Kids who know what bullying is can better identify it. They can talk about bullying if it happens to them or others. Kids need to know ways to safely stand up to bullying and how to get help.
Encourage kids to speak to a trusted adult if they are bullied or see others being bullied. The adult can give comfort, support, and advice, even if they can’t solve the problem directly. Encourage the child to report bullying if it happens.
Talk about how to stand up to kids who bully. Give tips, like using humor and saying “stop” directly and confidently. Talk about what to do if those actions don’t work, like walking away.
Talk about strategies for staying safe, such as staying near adults or groups of other kids.
Urge them to help kids who are bullied by showing kindness or getting help.
Research tells us that children really do look to parents and caregivers for advice and help on tough decisions. Sometimes spending 15 minutes a day talking can reassure kids that they can talk to their parents if they have a problem.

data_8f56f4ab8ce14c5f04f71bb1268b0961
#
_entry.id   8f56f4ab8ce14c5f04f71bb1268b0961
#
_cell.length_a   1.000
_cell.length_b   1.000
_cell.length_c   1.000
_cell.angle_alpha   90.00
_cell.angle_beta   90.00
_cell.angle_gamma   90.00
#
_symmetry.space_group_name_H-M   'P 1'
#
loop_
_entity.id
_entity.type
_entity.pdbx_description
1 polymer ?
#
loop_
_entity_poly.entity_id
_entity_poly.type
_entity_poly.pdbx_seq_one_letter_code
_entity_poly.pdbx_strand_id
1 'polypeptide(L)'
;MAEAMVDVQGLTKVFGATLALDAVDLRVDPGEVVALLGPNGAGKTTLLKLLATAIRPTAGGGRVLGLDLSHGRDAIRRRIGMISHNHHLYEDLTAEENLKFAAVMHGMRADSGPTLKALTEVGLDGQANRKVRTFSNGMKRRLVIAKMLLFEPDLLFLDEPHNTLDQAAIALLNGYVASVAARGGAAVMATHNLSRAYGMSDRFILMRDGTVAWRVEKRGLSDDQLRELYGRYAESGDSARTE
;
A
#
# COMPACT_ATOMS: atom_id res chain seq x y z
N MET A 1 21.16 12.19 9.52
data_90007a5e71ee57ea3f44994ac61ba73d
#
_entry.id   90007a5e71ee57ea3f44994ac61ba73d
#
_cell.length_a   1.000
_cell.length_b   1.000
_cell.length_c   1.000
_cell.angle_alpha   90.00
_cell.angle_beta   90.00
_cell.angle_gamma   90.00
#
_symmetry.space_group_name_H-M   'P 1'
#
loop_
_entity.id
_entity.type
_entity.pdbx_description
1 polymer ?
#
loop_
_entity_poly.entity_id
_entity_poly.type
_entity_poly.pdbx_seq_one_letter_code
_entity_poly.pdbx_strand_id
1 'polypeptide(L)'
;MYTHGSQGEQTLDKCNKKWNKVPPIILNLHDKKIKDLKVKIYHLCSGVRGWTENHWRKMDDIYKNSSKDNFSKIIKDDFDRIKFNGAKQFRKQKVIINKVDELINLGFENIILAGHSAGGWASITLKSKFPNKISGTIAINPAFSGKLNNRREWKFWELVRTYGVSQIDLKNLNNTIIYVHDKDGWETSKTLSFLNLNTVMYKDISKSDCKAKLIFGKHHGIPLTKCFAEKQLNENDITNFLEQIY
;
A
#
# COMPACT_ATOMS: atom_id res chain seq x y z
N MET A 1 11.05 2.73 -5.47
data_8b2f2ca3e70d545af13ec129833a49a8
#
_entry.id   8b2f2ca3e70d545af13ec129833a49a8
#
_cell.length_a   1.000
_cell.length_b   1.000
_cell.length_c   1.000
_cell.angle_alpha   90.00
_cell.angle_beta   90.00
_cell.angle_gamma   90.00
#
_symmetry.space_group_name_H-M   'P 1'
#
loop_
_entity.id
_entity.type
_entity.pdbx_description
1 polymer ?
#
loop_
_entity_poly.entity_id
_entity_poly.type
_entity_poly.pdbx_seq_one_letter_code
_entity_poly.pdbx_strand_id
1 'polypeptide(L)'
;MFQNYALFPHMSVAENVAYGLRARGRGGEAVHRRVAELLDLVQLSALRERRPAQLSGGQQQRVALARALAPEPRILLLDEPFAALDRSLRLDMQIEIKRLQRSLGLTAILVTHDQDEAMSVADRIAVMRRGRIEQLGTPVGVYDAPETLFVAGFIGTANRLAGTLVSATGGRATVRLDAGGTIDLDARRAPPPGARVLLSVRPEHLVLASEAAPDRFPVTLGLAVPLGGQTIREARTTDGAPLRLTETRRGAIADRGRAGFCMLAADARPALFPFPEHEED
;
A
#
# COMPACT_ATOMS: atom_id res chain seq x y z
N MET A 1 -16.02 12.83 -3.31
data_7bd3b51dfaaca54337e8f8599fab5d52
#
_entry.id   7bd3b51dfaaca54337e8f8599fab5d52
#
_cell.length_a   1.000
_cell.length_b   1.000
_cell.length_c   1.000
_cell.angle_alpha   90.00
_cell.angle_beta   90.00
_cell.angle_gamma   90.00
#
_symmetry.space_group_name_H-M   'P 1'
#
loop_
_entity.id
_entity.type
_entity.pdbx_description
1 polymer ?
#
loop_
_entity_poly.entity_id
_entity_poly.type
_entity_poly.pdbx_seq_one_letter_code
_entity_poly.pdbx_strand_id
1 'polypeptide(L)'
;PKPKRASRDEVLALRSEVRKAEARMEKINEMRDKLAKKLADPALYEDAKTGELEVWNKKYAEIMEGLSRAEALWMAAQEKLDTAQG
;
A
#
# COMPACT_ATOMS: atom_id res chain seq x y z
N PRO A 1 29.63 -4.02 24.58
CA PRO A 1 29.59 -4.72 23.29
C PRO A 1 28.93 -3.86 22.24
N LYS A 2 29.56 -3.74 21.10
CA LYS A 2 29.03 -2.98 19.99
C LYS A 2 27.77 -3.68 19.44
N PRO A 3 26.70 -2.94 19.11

Talking about bullying directly is an important step in understanding how the issue might be affecting kids. There are no right or wrong answers to these questions, but it is important to encourage kids to answer them honestly. Assure kids that they are not alone in addressing any problems that arise.
Help kids take part in activities, interests, and hobbies they like. Kids can volunteer, play sports, sing in a chorus, or join a youth group or school club. These activities give kids a chance to have fun and meet others with the same interests. They can build confidence and friendships that help protect kids from bullying.
Kids learn from adults’ actions. By treating others with kindness and respect, adults show the kids in their lives that there is no place for bullying. Even if it seems like they are not paying attention, kids are watching how adults manage stress and conflict, as well as how they treat their friends, colleagues, and families.